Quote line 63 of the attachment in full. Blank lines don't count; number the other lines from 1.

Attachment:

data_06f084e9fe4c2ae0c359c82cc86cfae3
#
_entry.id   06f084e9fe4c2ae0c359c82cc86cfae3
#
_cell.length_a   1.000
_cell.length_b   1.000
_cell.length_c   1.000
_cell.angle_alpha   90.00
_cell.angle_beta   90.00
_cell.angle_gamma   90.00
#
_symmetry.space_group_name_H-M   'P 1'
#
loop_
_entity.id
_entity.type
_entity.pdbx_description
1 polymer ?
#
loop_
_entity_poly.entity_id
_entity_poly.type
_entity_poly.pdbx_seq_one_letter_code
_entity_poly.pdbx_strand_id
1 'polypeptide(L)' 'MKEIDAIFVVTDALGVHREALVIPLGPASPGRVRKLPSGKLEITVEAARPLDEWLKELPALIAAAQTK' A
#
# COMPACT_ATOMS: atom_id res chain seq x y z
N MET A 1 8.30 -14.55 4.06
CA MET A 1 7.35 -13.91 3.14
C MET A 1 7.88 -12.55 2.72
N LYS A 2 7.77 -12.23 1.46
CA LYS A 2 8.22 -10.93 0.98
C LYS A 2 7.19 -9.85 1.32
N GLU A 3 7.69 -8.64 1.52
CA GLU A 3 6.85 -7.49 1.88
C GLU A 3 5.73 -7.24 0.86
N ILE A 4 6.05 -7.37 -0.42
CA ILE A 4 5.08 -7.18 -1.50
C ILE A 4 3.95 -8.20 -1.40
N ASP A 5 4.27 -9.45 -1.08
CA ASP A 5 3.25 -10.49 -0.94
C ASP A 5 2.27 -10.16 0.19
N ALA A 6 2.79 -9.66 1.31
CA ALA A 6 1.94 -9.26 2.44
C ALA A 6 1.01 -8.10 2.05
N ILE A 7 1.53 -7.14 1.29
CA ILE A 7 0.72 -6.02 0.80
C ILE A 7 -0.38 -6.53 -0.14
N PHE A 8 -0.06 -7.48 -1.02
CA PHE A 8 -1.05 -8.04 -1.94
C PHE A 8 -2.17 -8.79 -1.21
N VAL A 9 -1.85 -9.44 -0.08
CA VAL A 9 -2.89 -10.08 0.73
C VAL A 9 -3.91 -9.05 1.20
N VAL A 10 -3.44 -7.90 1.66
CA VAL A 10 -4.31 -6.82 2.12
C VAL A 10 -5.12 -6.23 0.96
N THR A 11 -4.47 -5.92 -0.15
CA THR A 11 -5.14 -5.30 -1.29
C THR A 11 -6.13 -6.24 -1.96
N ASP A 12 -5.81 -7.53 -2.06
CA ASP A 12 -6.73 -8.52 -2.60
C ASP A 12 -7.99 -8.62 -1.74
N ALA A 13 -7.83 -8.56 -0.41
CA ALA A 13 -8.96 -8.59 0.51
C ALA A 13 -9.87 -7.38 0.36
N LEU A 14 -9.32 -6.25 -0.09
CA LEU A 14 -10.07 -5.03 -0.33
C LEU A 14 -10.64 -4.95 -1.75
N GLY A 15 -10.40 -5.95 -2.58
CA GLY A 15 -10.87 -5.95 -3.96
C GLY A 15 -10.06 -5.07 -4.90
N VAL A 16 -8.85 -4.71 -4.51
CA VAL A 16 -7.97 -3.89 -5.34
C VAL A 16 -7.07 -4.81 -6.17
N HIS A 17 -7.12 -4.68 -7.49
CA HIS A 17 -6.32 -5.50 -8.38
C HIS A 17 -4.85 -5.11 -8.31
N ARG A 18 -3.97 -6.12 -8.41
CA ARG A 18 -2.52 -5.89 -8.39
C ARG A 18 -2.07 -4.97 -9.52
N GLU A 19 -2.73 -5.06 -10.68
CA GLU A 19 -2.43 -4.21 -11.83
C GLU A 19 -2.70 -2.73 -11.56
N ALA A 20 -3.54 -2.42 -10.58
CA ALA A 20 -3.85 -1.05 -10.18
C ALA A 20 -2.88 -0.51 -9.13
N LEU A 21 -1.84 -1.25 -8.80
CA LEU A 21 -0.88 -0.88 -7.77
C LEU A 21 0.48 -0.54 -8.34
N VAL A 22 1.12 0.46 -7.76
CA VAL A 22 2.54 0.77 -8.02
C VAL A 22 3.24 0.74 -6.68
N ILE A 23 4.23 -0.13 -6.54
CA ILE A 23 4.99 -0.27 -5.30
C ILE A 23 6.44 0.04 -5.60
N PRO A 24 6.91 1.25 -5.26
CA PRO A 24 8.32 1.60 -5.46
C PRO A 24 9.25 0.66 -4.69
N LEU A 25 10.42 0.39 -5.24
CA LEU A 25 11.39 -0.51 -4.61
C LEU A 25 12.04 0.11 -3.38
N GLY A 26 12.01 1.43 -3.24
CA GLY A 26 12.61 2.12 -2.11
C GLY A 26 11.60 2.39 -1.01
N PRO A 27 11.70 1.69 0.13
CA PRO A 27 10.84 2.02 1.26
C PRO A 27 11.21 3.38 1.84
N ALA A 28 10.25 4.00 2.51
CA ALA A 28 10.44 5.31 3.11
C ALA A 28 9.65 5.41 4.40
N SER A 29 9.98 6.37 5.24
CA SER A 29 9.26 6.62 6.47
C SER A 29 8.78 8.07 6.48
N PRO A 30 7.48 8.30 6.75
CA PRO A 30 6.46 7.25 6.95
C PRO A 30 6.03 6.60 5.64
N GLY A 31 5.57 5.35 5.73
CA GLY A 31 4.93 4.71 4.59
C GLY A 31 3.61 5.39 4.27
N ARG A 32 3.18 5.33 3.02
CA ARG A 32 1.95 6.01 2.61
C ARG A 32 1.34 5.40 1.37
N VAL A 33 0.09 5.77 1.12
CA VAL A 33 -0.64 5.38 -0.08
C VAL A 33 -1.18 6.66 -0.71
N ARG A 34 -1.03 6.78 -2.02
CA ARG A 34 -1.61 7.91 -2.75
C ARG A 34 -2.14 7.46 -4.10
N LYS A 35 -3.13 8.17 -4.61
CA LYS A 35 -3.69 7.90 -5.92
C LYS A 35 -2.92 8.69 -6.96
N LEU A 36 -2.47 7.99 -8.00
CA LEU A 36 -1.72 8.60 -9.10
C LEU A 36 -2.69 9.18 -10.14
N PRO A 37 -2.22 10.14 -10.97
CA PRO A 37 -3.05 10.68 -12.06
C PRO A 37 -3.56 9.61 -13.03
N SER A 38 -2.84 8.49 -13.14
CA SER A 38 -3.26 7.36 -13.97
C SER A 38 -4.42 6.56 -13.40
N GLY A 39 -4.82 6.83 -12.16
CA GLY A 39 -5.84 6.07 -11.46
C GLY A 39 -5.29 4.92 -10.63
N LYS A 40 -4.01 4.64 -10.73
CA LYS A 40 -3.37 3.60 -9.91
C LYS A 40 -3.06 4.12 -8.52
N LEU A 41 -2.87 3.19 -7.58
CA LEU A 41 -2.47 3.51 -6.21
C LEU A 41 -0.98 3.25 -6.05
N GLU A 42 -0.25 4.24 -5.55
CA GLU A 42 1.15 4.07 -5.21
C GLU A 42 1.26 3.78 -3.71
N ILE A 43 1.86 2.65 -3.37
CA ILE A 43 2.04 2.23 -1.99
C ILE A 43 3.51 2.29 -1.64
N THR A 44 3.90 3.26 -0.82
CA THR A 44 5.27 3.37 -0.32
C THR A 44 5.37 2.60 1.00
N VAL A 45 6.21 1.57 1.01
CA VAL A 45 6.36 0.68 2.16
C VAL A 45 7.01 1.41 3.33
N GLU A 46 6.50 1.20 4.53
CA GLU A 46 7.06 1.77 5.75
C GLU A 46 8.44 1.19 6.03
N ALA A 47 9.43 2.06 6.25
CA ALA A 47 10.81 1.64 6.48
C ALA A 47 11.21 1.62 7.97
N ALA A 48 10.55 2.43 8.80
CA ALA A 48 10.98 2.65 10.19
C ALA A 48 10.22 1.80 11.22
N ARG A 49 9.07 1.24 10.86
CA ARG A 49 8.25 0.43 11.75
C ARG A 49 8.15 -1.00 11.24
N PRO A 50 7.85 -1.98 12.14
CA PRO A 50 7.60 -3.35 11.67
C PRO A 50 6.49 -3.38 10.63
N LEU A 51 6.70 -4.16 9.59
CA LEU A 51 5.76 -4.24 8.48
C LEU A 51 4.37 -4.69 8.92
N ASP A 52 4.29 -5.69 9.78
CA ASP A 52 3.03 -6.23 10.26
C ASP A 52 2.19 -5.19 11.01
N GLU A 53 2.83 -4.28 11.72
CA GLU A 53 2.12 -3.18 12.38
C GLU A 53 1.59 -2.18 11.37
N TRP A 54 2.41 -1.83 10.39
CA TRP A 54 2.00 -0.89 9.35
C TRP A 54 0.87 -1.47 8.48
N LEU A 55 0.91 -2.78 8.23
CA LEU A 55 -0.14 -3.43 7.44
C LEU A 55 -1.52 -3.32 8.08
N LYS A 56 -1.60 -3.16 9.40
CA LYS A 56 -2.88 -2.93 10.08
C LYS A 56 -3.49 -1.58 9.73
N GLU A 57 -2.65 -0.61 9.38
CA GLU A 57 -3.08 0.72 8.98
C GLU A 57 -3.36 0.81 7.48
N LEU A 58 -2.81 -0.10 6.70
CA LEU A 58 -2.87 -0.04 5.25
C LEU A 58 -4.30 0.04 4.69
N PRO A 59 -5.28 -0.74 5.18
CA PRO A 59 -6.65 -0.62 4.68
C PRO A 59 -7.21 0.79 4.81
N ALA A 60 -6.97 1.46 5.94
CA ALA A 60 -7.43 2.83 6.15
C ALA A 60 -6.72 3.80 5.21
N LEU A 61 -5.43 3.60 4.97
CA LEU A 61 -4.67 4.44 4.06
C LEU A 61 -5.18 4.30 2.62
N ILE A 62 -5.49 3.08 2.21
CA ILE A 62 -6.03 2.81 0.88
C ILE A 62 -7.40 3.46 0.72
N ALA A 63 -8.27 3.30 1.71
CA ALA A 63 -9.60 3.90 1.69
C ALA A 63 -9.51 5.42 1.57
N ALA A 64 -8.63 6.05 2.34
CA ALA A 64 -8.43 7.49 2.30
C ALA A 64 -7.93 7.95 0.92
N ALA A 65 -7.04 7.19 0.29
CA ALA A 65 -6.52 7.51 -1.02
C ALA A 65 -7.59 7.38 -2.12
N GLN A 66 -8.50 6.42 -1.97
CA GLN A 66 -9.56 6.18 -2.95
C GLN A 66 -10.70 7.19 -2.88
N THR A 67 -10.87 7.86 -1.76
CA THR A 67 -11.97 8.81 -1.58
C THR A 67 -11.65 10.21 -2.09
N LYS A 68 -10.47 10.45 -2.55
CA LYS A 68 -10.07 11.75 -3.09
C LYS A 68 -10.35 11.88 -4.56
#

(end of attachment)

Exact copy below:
C ASP A 12 -7.99 -8.62 -1.74